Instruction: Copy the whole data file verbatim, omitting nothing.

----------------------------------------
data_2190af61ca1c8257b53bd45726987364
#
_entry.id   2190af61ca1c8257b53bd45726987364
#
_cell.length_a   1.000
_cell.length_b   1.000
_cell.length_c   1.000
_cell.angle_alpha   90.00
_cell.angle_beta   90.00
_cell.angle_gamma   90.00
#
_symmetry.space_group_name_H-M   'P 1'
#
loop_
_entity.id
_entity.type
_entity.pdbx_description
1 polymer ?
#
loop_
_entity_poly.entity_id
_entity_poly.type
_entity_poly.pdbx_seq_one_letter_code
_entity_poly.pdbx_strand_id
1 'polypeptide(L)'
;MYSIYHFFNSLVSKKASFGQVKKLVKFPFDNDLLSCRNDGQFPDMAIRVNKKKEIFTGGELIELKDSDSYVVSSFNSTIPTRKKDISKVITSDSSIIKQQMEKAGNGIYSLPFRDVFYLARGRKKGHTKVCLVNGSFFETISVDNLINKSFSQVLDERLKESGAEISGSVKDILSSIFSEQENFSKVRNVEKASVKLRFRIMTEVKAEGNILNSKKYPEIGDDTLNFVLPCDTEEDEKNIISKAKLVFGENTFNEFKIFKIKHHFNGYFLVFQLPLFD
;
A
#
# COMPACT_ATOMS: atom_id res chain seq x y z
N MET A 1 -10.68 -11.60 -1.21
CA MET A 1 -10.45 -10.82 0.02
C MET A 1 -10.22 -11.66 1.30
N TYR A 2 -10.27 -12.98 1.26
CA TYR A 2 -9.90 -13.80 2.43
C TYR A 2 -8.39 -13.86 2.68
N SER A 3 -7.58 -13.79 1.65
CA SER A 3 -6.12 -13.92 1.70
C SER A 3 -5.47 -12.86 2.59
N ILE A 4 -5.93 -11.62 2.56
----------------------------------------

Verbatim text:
data_2190af61ca1c8257b53bd45726987364
#
_entry.id   2190af61ca1c8257b53bd45726987364
#
_cell.length_a   1.000
_cell.length_b   1.000
_cell.length_c   1.000
_cell.angle_alpha   90.00
_cell.angle_beta   90.00
_cell.angle_gamma   90.00
#
_symmetry.space_group_name_H-M   'P 1'
#
loop_
_entity.id
_entity.type
_entity.pdbx_description
1 polymer ?
#
loop_
_entity_poly.entity_id
_entity_poly.type
_entity_poly.pdbx_seq_one_letter_code
_entity_poly.pdbx_strand_id
1 'polypeptide(L)'
;MYSIYHFFNSLVSKKASFGQVKKLVKFPFDNDLLSCRNDGQFPDMAIRVNKKKEIFTGGELIELKDSDSYVVSSFNSTIPTRKKDISKVITSDSSIIKQQMEKAGNGIYSLPFRDVFYLARGRKKGHTKVCLVNGSFFETISVDNLINKSFSQVLDERLKESGAEISGSVKDILSSIFSEQENFSKVRNVEKASVKLRFRIMTEVKAEGNILNSKKYPEIGDDTLNFVLPCDTEEDEKNIISKAKLVFGENTFNEFKIFKIKHHFNGYFLVFQLPLFD
;
A
#
# COMPACT_ATOMS: atom_id res chain seq x y z
N MET A 1 -10.68 -11.60 -1.21
CA MET A 1 -10.45 -10.82 0.02
C MET A 1 -10.22 -11.66 1.30
N TYR A 2 -10.27 -12.98 1.26
CA TYR A 2 -9.90 -13.80 2.43
C TYR A 2 -8.39 -13.86 2.68
N SER A 3 -7.58 -13.79 1.65
CA SER A 3 -6.12 -13.92 1.70
C SER A 3 -5.47 -12.86 2.59
N ILE A 4 -5.93 -11.62 2.56